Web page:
Okay, that’s a bit of a harsh headline and deserves some clarification. Let me preface this rant by saying that 95% of the audience members I’ve had the pleasure performing for over the years have been wonderful in every way, making me more than happy to shake hands, sign CDs, take pictures and have a beer with them. A couple of my best friends are people I met at shows. Not only do I feel honored and lucky as hell to have the opportunity to play for these people, but they also pay my bills and keep our band in business. I could do a lot worse.

Still, there are those nights and those people who make it tough to be nice. I’m referring to the audience members who by virtue of being drunk or just plain socially impaired throw a wrench into the machinery of an otherwise great gig. Let’s refer to them as “gig clowns.” I’m speaking for all performers as well as for the concert going fan in all of us here because these people are disrupting everyone’s enjoyment, aren’t they? Many of you will recognize these clowns. Maybe you have BEEN one of these clowns. If so, stop reading and go back to drinking your cheap swill beer and annoying your soon-to-be-ex-roommate.

OK, everybody gets maybe one or two lifetime “passes” to be this character, limited mostly to your 21st birthday and the weekend after your marriage breaks up. But some of these audience members are obviously career troublemakers. These characters are overwhelmingly male and usually wasted. Sometimes it’s innocent clumsiness, other times it’s your basic, attention seeking, ego deprived “Look at me!” assholeness. These are the guys that wait for a quiet, intense point in a song to yell something brilliantly original like “This chick is SO F___ING HOT!” They are sure their public display of appreciation for a neighboring fan will win them a date. The proper retort (stated loudly over the microphone) is of course “Yes, she is, and NOW she knows you’re an idiot.”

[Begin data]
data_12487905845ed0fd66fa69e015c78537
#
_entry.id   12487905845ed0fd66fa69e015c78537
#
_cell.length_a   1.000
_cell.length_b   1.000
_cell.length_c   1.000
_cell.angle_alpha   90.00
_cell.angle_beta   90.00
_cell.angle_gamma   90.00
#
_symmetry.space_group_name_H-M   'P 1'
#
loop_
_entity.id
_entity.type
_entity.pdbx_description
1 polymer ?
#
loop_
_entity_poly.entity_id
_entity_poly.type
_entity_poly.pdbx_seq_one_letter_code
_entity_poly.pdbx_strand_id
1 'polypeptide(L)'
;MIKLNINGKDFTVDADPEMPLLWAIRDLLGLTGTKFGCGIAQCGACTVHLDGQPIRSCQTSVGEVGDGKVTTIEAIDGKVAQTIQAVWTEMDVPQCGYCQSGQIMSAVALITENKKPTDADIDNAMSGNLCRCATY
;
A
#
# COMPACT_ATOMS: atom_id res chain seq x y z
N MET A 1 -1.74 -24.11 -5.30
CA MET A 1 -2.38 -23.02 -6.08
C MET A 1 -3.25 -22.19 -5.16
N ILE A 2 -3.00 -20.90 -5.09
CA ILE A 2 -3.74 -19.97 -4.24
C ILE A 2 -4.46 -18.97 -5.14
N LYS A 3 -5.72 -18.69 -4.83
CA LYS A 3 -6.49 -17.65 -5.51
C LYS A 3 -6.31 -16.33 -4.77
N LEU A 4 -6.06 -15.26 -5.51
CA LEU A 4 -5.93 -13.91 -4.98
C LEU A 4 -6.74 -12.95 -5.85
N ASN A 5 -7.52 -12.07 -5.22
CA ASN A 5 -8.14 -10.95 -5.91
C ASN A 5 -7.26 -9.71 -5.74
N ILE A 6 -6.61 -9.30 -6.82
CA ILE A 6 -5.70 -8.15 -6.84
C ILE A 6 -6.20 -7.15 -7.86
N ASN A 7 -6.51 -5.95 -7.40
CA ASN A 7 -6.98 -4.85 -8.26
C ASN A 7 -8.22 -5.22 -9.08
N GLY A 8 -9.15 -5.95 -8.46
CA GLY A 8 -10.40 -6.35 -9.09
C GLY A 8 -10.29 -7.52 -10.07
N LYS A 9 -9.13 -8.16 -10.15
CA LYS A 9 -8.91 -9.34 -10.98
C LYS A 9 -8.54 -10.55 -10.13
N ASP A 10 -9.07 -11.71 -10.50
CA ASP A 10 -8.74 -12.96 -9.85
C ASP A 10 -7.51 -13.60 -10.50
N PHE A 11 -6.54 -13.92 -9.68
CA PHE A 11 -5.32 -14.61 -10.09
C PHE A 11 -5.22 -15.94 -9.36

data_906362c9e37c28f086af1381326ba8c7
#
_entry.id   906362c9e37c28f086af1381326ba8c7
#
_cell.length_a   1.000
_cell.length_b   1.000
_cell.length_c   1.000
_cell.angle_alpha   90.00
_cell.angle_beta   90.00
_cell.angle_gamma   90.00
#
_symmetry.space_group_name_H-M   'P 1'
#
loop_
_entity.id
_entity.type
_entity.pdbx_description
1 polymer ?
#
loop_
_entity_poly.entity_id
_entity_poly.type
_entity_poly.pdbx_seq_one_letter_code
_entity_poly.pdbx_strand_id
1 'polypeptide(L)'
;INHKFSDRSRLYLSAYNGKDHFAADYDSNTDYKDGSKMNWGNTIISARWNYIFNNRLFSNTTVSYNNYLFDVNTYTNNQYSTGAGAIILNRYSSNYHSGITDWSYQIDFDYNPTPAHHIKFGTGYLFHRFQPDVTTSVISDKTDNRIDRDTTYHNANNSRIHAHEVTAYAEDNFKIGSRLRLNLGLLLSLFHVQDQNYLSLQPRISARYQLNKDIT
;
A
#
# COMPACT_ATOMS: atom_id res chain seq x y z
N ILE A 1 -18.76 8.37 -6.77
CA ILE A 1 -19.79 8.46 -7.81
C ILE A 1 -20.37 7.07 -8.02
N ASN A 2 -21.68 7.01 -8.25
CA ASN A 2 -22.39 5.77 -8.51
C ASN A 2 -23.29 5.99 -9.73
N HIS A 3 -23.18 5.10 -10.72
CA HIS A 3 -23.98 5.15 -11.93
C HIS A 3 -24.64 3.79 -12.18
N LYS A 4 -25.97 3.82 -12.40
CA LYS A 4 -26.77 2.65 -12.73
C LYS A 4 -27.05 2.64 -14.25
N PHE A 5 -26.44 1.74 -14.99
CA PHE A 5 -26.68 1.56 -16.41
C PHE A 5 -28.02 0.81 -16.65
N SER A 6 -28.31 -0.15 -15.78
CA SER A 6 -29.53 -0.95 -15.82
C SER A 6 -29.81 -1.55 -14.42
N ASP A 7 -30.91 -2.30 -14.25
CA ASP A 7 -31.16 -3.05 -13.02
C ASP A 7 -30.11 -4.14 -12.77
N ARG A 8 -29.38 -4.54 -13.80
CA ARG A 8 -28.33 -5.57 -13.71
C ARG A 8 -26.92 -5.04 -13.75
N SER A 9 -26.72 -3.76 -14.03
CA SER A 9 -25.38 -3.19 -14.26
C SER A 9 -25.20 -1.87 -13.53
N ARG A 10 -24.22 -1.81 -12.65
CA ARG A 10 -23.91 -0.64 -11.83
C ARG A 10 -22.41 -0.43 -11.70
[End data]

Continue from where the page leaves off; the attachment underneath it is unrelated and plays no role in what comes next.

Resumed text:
Another gig clown sighting: I like Halloween as much as anyone. Unfortunately, through the years Halloween has been bleeding over to the preceding and following days and weekends, a sort of Halloween Season. Some people apparently use donning a costume as an excuse to be complete jackasses. This year, a few days after Halloween, I was onstage with my musical cohorts about halfway through a somber, quiet song. The audience was silently attentive. Suddenly two morons wearing the stale, oh-how-2-years-ago “My Dick In A Box” costumes forced their way down front. Lousy timing aside, these guys were clueless. Gyrating and clunking their boxes into female audience members, they raised more than a few angry eyebrows. Finishing the song, I almost yelled: “Hey..this girl down here just told me those boxes are WAY too big for your ‘junk’...anybody got a spare ring box?” But, I resisted. Why reward them with attention? Dogs, toddlers, drunk idiots. The rules for dealing with them are often the same.